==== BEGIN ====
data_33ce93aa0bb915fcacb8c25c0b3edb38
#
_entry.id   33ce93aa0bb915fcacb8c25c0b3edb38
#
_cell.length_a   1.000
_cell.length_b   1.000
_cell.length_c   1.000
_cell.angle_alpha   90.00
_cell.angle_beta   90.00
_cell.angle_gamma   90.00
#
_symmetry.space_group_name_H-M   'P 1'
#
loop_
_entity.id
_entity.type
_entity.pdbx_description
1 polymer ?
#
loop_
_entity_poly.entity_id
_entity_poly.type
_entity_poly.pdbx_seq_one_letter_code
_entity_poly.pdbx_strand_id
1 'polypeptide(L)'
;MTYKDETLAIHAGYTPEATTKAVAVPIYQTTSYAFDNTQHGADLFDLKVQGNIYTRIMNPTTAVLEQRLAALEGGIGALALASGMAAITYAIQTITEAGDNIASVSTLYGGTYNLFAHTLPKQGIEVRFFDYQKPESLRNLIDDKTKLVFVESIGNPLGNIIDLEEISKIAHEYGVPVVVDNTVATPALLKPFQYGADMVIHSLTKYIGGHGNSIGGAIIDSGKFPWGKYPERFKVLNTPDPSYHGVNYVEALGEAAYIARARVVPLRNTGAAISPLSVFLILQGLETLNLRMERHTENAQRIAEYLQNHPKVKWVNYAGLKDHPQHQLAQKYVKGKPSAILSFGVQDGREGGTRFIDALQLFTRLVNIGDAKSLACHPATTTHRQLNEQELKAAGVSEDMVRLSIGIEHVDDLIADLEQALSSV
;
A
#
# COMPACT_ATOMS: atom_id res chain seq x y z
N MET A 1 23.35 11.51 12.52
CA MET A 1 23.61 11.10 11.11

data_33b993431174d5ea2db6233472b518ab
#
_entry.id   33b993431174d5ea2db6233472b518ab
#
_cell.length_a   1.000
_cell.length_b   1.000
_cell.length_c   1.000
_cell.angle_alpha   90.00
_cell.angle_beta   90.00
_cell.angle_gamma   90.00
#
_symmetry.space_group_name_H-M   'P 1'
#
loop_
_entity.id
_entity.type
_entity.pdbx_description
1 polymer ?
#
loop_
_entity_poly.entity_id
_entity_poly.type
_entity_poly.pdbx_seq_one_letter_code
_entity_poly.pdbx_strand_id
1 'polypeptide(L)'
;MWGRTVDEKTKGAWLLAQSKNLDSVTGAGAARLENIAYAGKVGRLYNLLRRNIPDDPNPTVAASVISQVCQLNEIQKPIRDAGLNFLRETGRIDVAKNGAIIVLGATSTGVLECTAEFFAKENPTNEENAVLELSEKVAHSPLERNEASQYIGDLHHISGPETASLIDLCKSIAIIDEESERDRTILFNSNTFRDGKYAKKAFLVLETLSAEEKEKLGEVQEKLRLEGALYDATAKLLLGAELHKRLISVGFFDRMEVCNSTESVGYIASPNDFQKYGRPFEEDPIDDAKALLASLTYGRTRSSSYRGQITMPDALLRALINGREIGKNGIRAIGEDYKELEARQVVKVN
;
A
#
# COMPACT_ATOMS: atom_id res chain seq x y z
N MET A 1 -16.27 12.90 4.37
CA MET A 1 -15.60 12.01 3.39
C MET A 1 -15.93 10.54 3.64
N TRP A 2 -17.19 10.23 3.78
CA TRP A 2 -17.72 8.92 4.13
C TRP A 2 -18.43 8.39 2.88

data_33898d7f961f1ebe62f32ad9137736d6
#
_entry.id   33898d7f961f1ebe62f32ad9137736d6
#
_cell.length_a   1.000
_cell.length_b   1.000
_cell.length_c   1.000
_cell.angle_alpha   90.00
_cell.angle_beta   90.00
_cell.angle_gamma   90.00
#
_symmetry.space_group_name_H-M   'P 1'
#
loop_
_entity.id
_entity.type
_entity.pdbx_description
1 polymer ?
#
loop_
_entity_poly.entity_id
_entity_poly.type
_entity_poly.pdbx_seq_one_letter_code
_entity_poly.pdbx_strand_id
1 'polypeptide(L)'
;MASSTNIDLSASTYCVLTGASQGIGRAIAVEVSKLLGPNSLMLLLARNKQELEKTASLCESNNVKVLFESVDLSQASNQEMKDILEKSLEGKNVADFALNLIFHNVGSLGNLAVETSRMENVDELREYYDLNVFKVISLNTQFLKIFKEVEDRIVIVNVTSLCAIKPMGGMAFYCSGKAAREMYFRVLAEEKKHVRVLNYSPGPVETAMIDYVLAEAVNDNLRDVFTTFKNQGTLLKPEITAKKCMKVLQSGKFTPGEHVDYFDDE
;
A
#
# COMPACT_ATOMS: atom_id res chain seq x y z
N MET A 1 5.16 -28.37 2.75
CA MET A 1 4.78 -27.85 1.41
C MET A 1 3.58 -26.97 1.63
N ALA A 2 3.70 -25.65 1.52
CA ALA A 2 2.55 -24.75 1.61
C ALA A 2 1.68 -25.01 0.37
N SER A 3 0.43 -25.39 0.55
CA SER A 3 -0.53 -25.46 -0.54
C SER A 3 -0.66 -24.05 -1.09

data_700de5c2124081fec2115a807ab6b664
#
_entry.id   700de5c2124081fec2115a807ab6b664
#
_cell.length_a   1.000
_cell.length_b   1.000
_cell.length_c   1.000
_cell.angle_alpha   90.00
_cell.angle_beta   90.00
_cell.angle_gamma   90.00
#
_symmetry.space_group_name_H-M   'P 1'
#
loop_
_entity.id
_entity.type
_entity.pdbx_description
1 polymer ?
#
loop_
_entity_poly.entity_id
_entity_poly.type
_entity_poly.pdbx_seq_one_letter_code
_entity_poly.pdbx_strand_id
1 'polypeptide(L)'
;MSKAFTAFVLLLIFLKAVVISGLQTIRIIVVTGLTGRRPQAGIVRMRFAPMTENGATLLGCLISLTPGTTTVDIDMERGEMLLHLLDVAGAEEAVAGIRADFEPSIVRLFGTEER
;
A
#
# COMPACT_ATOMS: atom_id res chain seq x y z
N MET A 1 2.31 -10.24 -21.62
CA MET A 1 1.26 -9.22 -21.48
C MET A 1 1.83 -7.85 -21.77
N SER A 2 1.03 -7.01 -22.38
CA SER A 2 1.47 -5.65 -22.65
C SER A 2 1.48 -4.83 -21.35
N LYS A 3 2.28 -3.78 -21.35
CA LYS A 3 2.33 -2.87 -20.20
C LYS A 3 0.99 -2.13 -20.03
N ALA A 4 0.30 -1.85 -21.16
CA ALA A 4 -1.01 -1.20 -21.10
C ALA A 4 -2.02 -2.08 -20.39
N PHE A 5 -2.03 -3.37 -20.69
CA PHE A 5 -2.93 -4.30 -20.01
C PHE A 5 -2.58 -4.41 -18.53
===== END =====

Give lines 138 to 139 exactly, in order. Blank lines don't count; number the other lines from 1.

N MET A 1 2.31 -10.24 -21.62
CA MET A 1 1.26 -9.22 -21.48